The Group enjoyed having a stand at three local shows this summer. We showed some archive material while promoting our publications, and looked forward to discussions with visitors. Our theme was “Then and Now”. The display boards have contrasting photos of land and properties taken in the last century and again recently. In July it was a windy day for St. Michael’s Church Fete. People were surprised to recognise places they knew before development. Often this prompted a discussion about the past and we gained some gems of information for our records. The photos are supplemented by maps of Spencers Wood before 1914 and by aerial photos. Now we expect to compile a library of photos taken by drones. Some older aerial photos show the 19th century Enclosure Act fields which survived until recently in their original small square pattern north of Hyde End Road.
For the Swallowfield Show, on those hot days towards the end of August, our stand was in a large marquee. The Children’s History Box, as usual, caught the interest of youngsters who have never seen small milk bottles, or a horseshoe, or pre-decimal coins. Some parents do not remember these either! One visitor told us of World War Two defence activities at Loddon Court Farm, where troops armed with BOFUS light artillery guns were part of the outer London defence and were linked to the Thames/Kennet valley ‘STOP’ line.
The Spencers Wood Carnival on the recreation ground in September was our final outdoor event. People new to the area checked on our maps for the site of their new homes. Others have given the group the old deeds of their homes, written by hand on parchment. These documents form a cherished part of our archives. The information we are given often links to material on file and fills gaps in our knowledge. We are always pleased to receive extra details which can be sent by email: firstname.lastname@example.org.
As always, we were very happy to be invited to contribute to the Christmas Window Display at St. Michael’s Church. We were one of ten local groups taking part – the others being: Creative Minds, 1st and 2nd Spencers Wood Brownies, 1st Swallowfield Rainbows, Shinfield Voluntary Car Service, Oakbank School, Chapel Lane Pre-School, Pound Lane WI and 1st Spencers Wood Rainbows.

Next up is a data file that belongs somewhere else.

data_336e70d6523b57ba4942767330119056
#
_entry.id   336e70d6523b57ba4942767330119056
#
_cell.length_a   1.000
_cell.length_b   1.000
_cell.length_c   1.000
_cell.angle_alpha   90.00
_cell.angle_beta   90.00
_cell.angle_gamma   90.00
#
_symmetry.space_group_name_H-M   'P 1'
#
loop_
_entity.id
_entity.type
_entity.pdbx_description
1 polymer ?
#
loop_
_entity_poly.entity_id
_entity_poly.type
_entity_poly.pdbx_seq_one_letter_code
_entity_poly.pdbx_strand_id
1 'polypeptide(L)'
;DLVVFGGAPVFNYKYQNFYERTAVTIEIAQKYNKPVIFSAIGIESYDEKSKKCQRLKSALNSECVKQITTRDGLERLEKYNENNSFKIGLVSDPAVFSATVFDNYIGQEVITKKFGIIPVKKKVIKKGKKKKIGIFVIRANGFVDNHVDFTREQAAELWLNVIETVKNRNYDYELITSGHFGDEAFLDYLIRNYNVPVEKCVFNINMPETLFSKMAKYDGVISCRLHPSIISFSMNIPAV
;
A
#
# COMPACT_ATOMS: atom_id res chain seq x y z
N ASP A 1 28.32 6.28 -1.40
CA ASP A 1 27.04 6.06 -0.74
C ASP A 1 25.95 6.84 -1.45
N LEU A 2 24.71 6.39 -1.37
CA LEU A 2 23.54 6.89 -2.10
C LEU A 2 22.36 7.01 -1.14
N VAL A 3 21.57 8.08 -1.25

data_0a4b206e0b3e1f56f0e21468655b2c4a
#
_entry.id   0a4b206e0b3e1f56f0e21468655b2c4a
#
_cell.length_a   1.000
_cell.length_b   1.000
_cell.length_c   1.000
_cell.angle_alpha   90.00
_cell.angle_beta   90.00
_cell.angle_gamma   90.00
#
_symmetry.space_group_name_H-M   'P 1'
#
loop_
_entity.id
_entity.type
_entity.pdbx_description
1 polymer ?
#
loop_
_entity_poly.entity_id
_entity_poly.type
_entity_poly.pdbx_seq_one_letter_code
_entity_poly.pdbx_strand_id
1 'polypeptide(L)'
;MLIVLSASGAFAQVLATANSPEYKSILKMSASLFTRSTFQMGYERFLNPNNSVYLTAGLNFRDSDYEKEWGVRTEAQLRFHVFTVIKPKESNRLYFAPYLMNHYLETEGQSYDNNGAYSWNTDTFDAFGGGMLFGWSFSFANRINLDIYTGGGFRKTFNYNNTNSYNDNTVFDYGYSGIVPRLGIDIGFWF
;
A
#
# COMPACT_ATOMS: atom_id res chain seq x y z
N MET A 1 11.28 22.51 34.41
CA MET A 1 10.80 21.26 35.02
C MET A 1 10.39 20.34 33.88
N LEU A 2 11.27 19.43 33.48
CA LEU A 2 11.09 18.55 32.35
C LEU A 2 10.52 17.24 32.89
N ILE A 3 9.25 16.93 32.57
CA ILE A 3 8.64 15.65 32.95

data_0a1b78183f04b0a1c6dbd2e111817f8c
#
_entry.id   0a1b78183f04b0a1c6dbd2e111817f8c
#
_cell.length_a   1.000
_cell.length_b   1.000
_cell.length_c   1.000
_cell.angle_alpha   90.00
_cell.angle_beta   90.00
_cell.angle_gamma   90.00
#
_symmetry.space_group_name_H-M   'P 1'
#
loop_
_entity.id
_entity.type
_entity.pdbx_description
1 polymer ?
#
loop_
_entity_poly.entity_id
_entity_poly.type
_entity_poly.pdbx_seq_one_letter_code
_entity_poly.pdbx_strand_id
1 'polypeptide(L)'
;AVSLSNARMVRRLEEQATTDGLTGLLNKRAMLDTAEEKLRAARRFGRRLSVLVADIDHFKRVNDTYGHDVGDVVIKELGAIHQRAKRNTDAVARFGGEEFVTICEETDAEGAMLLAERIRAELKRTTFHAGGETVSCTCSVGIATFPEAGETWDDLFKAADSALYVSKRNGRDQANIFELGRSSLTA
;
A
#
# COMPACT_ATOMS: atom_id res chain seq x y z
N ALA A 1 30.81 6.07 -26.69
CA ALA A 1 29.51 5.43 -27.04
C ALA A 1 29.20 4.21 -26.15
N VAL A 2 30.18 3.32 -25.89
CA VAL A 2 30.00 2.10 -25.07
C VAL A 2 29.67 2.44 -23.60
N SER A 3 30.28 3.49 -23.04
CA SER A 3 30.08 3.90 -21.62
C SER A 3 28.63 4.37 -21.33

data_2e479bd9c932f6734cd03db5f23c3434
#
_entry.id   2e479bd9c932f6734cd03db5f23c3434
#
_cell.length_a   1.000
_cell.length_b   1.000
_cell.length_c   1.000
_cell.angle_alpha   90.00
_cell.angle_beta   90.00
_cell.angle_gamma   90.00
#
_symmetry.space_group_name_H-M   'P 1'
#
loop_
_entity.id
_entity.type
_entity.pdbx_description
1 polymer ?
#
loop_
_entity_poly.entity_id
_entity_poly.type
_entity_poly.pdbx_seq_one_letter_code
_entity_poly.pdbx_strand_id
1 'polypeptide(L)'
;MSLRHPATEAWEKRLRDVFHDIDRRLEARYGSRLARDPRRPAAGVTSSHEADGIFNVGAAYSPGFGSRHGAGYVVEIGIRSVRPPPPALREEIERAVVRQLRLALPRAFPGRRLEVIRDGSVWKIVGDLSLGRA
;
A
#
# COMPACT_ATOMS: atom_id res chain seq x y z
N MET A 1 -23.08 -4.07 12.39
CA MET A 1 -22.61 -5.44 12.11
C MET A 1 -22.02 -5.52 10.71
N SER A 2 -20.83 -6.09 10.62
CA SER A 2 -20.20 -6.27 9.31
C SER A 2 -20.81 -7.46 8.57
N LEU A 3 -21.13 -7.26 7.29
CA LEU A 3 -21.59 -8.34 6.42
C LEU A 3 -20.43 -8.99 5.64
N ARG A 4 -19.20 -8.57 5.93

The theme for Christmas 2019 was “Light of the World”. As a local history group we always like to link our display into village history and so we chose to interpret the word “light” in the sense of a domestic light source. The church has large windowsills so in our display we wanted to highlight the different types of light source people would have used (and often still use in their homes today), for example, open fires, candles, oil and gas lights, battery powered lights and torches. During our research we found it interesting to discover that electricity didn’t arrive in Spencers Wood until after World War Two. We hope you enjoyed looking at our interpretation (and of course, all the other colourful displays).
If you have any memories/details you would like to share with us about living in Spencers Wood, we would be very happy to hear from you via email: email@example.com. Lesley Rolph
In reviewing our new book, it occurred to us that for such a small village which is expanding rapidly we are blessed with some lovely buildings and other assets.
We have the old United Reformed Church building now turned into housing as is the Three Mile Cross Chapel. The memorial board commemorating the two world wars that stood in the grounds of the URC can now be found in the entrance of St Michael and All Angels church.
Another lovely building contributing to the village community which is thriving. Next to this well-used church is the village hall which is held in trust for the residents of the ecclesiastical parish of Spencers Wood.
We are so fortunate in having the hall which was given to the residents by Anna Hunter, in 1948, after her mother had given the use of the hall in 1911, in memory of Anna’s father, Henry Lannoy Hunter. If you live within the church parish of Spencers Wood the hall is in trust to you. It cannot be disposed of without all the residents agreeing to it. The residents certainly make full use of it.